Wednesday, May 26, 2010

Frans Lanting's lyrical nature photos

By Luke D.

Frans Lanting is extremely talented. Not only is his photography incredible in quality and artistic vision, but his writing and oral communication creates a very engaging atmosphere. His commentary in his “Ted Talk” is both scientifically informative and artistically romantic. He also displays incredible talent in sharing his vision with the world, using whatever resources he has. How? Set to a beautiful new-age soundtrack by Philip Glass, Lanting shows us the history of life on our planet by using only photographs taken within the last century. Time travel may not be possible physically, but trust me, when you see Lanting’s slideshow, a part of you will be there. It goes a little something like this…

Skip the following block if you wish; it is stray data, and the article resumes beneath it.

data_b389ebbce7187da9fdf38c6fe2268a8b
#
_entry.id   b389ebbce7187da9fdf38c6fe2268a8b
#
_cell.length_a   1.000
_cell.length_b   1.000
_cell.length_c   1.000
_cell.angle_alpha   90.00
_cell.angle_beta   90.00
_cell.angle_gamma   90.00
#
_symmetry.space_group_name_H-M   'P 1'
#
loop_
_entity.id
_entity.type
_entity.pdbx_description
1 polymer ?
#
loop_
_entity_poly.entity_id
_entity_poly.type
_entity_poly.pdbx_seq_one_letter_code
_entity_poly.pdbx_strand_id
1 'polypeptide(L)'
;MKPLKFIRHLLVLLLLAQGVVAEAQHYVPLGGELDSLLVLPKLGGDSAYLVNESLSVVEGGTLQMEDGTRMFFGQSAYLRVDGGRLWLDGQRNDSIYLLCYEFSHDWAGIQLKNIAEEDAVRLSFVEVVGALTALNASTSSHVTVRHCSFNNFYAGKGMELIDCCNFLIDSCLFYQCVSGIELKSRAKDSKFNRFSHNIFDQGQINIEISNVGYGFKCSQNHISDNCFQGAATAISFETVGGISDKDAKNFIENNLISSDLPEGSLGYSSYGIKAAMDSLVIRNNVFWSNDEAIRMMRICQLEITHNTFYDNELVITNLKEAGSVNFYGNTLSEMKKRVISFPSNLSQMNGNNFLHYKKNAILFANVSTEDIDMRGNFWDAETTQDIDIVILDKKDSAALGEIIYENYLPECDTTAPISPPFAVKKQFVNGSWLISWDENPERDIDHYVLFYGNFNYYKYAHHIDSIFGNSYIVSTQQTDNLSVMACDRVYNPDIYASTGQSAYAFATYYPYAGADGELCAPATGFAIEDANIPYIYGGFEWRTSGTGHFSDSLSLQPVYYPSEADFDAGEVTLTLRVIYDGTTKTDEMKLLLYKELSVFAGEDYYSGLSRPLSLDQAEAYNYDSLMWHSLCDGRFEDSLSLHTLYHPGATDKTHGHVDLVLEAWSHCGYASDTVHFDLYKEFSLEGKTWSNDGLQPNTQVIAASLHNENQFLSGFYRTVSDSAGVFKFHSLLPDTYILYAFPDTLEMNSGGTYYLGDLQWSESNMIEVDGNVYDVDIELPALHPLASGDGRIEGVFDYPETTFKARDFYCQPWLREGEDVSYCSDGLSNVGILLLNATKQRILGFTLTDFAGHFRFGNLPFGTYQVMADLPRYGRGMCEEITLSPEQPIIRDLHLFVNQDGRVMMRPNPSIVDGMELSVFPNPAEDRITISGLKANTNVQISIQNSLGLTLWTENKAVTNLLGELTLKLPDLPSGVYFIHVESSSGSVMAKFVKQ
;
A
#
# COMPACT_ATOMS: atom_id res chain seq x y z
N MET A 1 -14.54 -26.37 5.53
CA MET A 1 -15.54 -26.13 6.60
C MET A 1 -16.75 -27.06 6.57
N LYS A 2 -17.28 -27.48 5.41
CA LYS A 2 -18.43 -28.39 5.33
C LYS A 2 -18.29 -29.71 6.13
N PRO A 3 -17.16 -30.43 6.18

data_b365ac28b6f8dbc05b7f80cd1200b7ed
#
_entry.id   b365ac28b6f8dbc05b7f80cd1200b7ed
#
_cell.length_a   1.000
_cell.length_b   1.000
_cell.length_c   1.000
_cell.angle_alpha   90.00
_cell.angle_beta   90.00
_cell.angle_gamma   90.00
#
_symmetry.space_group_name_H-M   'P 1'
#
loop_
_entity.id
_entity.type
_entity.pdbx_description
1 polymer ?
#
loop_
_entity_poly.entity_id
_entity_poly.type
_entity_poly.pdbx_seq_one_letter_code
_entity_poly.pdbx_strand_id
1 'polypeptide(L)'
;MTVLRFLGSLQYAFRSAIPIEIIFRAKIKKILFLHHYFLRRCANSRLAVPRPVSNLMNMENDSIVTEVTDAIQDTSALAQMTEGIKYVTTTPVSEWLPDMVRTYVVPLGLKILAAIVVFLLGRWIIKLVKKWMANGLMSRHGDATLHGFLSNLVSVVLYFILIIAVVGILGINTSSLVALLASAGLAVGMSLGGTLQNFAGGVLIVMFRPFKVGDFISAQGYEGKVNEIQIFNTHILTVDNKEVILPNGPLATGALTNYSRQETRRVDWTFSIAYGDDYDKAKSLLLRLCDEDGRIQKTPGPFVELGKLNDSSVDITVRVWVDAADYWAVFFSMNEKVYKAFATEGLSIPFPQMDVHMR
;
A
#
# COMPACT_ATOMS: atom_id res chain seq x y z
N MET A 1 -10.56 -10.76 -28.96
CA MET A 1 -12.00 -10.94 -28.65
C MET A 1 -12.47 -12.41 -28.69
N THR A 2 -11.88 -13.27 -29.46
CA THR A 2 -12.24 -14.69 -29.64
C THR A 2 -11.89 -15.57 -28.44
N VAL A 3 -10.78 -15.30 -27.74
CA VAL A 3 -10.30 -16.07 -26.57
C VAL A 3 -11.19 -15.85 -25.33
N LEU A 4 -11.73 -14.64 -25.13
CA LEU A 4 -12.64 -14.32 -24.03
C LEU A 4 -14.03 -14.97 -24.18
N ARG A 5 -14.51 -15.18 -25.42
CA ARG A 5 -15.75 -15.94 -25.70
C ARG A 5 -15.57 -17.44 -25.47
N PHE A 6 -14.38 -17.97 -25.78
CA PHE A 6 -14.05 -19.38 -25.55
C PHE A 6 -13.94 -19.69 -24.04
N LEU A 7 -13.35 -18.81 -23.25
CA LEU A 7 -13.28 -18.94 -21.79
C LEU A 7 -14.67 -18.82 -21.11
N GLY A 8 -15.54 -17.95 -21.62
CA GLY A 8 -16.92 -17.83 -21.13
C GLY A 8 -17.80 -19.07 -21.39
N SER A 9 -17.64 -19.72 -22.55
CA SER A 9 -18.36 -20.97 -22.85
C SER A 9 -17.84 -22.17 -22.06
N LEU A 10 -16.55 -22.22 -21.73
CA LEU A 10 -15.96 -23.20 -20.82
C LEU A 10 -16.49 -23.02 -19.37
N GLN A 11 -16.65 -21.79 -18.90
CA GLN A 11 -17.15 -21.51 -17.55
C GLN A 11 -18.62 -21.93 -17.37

Some of the first pictures shown in Frans Lantings slide show don’t look like they are of Earth. Any volcanic planet from Star Wars maybe, but not Earth. It was a simpler time. It was a hotter time. Until the heat from within resulted in the eruption of geysers, leading to the birth of the oceans. And then, as Lanting explains to us in his narration, something emerges from all of this. Like lighting in a clear sky, life appears. At first, the most simplistic of bacteria and stromatolites, living, breathing structures created by the coming together of microorganisms. Then, Lanting suggests that meteors crashed into our planet, delivering the chemistry needed for life to create membranes. Life needs a membrane to contain itself in order to replicate itself and mutate. This led to the origins of plankton.